Staples, Office Depot and Vistaprint are some of the top advertisers in the business sector.

However, what is most surprising is the biggest advertiser with Google is the University of Phoenix, an online school. comes in second place. Amazon, who are probably the biggest threat to Google’s search dominance spends approximately $132,000 per day in advertising with Google.

Google search economy

Click on the thumbnail for a larger view and then click on the image again for it to zoom in.

What is Content Marketing According to You?

Content marketing and wirting servicesContent marketing is the buzzword in business and marketing at the moment. I’ve been heavily involved in this industry, if you can call it that, for maybe 7 years now and still wonder what exactly it encompasses.

I thought it would be good to get a selection of the industry expert definitions and ask a few business people what they thought it meant and maybe more importantly what it means to them and how it affects their business.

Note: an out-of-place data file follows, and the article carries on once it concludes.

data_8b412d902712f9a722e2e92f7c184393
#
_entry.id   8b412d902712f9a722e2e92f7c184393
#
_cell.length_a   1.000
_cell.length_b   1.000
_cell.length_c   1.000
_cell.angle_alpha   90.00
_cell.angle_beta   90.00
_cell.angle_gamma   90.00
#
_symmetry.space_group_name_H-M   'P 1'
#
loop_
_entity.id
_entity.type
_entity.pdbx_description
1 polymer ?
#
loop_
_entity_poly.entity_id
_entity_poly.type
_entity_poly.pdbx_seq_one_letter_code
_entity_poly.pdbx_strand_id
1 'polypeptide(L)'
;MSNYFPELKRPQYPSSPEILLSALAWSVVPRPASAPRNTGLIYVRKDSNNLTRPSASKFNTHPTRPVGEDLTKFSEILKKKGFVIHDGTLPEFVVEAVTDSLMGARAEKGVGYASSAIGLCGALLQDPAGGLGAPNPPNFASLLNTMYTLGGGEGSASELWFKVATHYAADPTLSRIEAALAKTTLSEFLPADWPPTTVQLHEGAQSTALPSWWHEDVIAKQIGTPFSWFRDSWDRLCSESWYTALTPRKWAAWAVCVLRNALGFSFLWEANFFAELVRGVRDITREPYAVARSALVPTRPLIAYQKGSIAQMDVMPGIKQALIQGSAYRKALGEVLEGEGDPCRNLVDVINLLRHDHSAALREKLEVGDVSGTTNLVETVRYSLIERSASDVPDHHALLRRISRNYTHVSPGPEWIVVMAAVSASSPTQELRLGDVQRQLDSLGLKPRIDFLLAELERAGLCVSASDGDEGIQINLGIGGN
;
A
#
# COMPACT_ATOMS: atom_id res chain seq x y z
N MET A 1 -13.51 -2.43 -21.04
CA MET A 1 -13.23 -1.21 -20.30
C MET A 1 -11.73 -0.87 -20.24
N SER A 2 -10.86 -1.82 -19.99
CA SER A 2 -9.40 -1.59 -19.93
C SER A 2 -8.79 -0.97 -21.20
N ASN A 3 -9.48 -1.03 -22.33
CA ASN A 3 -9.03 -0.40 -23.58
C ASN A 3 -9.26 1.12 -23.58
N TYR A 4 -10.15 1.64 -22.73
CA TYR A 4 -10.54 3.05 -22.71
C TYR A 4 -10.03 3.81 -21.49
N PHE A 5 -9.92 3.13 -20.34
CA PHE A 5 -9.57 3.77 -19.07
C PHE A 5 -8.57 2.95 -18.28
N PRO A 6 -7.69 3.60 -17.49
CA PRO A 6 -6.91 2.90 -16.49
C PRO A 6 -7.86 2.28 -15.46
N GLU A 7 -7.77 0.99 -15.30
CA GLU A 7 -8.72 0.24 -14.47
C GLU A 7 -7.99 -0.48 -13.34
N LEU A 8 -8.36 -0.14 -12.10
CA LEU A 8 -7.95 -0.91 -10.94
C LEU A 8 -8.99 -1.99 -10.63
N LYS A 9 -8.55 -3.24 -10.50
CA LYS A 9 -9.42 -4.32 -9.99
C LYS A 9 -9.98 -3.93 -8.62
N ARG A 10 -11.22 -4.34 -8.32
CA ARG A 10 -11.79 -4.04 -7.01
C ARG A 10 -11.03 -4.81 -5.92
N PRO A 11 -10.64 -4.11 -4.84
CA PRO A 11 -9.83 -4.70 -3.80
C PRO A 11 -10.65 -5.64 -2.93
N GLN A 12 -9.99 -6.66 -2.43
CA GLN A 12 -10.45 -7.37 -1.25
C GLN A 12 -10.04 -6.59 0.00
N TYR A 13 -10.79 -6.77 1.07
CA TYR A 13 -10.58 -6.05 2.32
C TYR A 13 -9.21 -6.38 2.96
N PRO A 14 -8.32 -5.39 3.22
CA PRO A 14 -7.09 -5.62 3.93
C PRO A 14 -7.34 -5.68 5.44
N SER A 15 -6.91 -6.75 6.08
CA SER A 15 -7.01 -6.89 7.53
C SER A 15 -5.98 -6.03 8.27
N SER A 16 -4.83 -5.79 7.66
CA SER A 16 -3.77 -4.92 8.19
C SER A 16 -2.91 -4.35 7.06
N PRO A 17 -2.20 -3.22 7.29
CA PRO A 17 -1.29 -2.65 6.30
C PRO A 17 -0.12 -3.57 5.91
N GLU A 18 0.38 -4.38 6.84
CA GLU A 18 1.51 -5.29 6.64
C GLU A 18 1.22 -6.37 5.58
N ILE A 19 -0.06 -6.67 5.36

How a brand creates, delivers and governs original or curated content to attract and retain customers, positioning the brand as a credible expert and, ultimately, motivating a change in behaviour

Content Marketing Institute


“Content marketing encompasses all forms of content that directly or indirectly promote a business, brand, product, or service.”


“Before we get into my predictions for content marketing in 2014, let’s define content marketing. Content marketing is really about providing valuable information or content to current and potential customers for the purpose of building trust, branding, awareness, and positive sentiment. A successful content marketing campaign establishes you as an expert in your field, and that sets the groundwork for a long-term business relationship.

Simply put, its primary focus is on building the relationship, not the hard sell.”



“Content Marketing means creating and sharing valuable free content to attract and convert prospects into customers, and customers into repeat buyers. The type of content you share is closely related to what you sell; in other words, you’re educating people so that they know, like, and trust you enough to do business with you.”